As we continue to work on building VTOP I find that I can take several roads. I can take the economic bend and tell you that a majority of the money we raise will be reinvested directly into Rutland. I can take the social route and tell you that I can tell you that opera fans often travel to see productions and it could be good press for a community that is struggling. Or I can just tell you what I know to be the truth and that is that it will be deeply beautiful and that is important unto itself.
"We feel most alive in the presence of the beautiful for it meets the needs of our soul. … Without beauty the search for truth, the desire for goodness and the love of order and unity would be sterile exploits. Beauty brings warmth, elegance and grandeur.”- John O'Donohue
As we launch into our fundraising season, I have several piles of papers on my desk: one of foundations, one of grants, and one of companies that we hope will help us realize this production. All of them ask the same question: why should we bring an opera company to this community?
This is always a difficult question for me. The answer is obvious in one way. I believe in opera. I believe in the importance of music and storytelling to remind us of our collective humanity. At the same time, when you work in the arts, you have a sense that other non-profits are more valuable than your own. That non-profits that are trying to end hunger or bring fresh water to places that don’t have it should probably get priority.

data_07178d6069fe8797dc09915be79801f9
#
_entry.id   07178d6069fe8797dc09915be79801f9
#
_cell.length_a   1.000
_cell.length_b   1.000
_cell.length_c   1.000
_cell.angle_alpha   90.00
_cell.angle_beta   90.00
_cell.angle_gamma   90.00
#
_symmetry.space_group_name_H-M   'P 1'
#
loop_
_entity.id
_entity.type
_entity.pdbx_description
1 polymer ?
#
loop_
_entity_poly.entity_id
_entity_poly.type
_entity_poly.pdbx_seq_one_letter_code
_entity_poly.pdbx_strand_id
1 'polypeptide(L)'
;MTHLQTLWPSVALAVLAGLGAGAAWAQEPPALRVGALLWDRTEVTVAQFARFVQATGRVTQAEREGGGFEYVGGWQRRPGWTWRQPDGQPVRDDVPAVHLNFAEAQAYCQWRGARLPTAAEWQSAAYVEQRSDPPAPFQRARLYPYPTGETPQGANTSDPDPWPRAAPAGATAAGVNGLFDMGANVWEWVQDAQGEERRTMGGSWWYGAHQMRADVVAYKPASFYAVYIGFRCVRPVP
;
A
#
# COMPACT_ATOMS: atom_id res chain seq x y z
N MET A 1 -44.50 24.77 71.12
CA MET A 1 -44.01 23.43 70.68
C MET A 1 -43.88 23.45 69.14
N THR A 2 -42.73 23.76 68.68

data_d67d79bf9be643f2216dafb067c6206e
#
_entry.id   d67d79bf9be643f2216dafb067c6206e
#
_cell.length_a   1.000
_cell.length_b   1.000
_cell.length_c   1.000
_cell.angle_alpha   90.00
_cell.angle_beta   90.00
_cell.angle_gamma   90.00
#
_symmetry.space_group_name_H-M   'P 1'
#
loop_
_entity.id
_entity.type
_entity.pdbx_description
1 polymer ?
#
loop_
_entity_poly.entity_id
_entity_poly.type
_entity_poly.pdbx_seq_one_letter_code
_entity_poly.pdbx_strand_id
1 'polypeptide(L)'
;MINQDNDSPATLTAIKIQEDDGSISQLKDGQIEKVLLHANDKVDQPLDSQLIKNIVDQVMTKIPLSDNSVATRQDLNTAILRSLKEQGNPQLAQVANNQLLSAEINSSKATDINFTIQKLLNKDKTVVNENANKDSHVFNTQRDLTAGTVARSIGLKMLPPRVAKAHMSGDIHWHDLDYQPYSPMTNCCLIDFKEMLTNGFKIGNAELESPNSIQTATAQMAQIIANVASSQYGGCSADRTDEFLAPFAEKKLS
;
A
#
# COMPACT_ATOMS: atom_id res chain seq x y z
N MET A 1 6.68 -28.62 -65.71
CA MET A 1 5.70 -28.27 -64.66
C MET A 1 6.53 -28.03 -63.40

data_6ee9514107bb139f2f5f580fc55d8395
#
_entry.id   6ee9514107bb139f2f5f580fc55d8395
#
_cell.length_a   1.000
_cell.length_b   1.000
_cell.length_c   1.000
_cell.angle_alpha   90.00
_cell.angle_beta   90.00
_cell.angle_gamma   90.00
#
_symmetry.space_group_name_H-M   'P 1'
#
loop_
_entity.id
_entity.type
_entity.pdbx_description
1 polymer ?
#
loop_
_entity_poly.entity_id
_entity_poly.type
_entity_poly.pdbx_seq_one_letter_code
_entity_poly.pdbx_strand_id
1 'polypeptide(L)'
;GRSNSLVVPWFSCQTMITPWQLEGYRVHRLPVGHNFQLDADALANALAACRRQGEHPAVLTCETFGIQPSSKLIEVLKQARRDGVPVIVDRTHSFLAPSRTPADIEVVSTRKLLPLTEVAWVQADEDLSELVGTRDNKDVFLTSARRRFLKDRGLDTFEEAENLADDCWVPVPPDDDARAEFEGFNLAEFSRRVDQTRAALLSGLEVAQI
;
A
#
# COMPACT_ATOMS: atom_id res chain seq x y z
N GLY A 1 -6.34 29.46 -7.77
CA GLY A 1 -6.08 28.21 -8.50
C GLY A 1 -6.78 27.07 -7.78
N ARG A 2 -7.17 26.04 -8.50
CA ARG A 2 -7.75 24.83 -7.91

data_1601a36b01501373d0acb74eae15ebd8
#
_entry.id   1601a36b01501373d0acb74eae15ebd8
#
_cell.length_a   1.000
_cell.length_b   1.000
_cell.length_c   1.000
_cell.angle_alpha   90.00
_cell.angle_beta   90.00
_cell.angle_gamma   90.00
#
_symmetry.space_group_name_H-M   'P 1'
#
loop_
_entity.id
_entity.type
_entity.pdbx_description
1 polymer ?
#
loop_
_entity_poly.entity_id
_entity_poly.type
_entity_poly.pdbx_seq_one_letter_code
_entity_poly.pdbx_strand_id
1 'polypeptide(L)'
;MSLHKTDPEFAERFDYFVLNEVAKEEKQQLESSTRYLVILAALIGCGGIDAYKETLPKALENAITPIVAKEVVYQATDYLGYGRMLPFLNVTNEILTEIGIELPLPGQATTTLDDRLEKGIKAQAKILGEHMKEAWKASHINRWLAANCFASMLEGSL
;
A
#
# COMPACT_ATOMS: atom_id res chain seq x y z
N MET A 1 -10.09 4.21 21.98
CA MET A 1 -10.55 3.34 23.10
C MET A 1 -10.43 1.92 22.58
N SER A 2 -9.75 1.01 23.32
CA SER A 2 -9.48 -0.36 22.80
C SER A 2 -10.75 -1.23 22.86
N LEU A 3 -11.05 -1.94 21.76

And yet, I think that is cutting us short. Art is about reflection of experience. That is what makes us feel like we are part of an overall experience. Not alone. Not isolated.
At its heart, opera is simply telling stories to music. They can be long stories and short stories. Generally when you take opera singers, who are not known for being quiet, and add an orchestra, also not entirely quiet, to a story it enhances and heightens a story in a cathartic manner. It goes beyond a simple story and to the heart of what makes us human.
For example, the first mention of Orpheus and Euridyce is in 530 BC. The story has been retold over 75 times in operatic form over a 400 year period. Why? Because we have all loved and lost to varying degrees. It is part of our collective conscience and to come together to share this story is to love again, to mourn again, and to find hope again. And we can do it together.
This is my community. I want to live here. As a working artist/administrator, I want to have work that is meaningful and that contributes to the overall good of my community. I want to live in a town where the arts thrive; where opera is part of the fabric of our community.
The goal of VTOP is to bring newer, smaller chamber works to Vermont. Why? Because there is so much new work out there; so many operas that haven’t been heard and deserve an audience. Because Vermonters are known for their adventurous spirit and artistic leanings and I know for a fact I am not the only opera lover her.
Now I just need to get all of that under 500 characters and all will be well.